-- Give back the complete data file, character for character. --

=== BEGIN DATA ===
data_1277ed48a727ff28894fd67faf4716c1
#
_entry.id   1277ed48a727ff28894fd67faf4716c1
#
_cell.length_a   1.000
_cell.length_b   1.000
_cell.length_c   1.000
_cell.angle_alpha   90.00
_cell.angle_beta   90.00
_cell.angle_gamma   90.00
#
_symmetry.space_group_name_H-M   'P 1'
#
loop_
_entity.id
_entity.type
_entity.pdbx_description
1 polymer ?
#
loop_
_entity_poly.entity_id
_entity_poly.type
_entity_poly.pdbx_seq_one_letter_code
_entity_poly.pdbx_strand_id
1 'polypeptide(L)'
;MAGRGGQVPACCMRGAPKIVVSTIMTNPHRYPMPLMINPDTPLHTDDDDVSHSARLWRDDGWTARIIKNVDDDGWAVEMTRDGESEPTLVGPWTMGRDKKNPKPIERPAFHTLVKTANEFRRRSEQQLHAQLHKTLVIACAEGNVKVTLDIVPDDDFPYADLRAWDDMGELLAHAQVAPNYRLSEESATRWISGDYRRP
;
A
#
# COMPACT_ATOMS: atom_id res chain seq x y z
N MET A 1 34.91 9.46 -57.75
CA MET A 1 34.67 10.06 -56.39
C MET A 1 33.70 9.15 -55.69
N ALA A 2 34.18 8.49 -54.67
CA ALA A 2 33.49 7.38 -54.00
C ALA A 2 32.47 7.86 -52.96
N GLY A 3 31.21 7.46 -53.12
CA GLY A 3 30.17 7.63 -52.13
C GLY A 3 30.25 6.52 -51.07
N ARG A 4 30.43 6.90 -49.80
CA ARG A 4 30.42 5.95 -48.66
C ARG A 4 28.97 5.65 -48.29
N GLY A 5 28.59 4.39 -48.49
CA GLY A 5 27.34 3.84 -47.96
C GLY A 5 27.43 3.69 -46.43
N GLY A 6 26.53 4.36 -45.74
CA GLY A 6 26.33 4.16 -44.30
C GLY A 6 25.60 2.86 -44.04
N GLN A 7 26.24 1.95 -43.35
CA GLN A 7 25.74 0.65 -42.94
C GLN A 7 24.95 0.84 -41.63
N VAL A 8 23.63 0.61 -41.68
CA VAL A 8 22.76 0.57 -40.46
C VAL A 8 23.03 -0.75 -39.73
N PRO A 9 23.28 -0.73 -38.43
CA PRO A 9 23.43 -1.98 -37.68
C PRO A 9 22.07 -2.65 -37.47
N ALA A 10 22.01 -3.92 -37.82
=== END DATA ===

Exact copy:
data_1277ed48a727ff28894fd67faf4716c1
#
_entry.id   1277ed48a727ff28894fd67faf4716c1
#
_cell.length_a   1.000
_cell.length_b   1.000
_cell.length_c   1.000
_cell.angle_alpha   90.00
_cell.angle_beta   90.00
_cell.angle_gamma   90.00
#
_symmetry.space_group_name_H-M   'P 1'
#
loop_
_entity.id
_entity.type
_entity.pdbx_description
1 polymer ?
#
loop_
_entity_poly.entity_id
_entity_poly.type
_entity_poly.pdbx_seq_one_letter_code
_entity_poly.pdbx_strand_id
1 'polypeptide(L)'
;MAGRGGQVPACCMRGAPKIVVSTIMTNPHRYPMPLMINPDTPLHTDDDDVSHSARLWRDDGWTARIIKNVDDDGWAVEMTRDGESEPTLVGPWTMGRDKKNPKPIERPAFHTLVKTANEFRRRSEQQLHAQLHKTLVIACAEGNVKVTLDIVPDDDFPYADLRAWDDMGELLAHAQVAPNYRLSEESATRWISGDYRRP
;
A
#
# COMPACT_ATOMS: atom_id res chain seq x y z
N MET A 1 34.91 9.46 -57.75
CA MET A 1 34.67 10.06 -56.39
C MET A 1 33.70 9.15 -55.69
N ALA A 2 34.18 8.49 -54.67
CA ALA A 2 33.49 7.38 -54.00
C ALA A 2 32.47 7.86 -52.96
N GLY A 3 31.21 7.46 -53.12
CA GLY A 3 30.17 7.63 -52.13
C GLY A 3 30.25 6.52 -51.07
N ARG A 4 30.43 6.90 -49.80
CA ARG A 4 30.42 5.95 -48.66
C ARG A 4 28.97 5.65 -48.29
N GLY A 5 28.59 4.39 -48.49
CA GLY A 5 27.34 3.84 -47.96
C GLY A 5 27.43 3.69 -46.43
N GLY A 6 26.53 4.36 -45.74
CA GLY A 6 26.33 4.16 -44.30
C GLY A 6 25.60 2.86 -44.04
N GLN A 7 26.24 1.95 -43.35
CA GLN A 7 25.74 0.65 -42.94
C GLN A 7 24.95 0.84 -41.63
N VAL A 8 23.63 0.61 -41.68
CA VAL A 8 22.76 0.57 -40.46
C VAL A 8 23.03 -0.75 -39.73
N PRO A 9 23.28 -0.73 -38.43
CA PRO A 9 23.43 -1.98 -37.68
C PRO A 9 22.07 -2.65 -37.47
N ALA A 10 22.01 -3.92 -37.82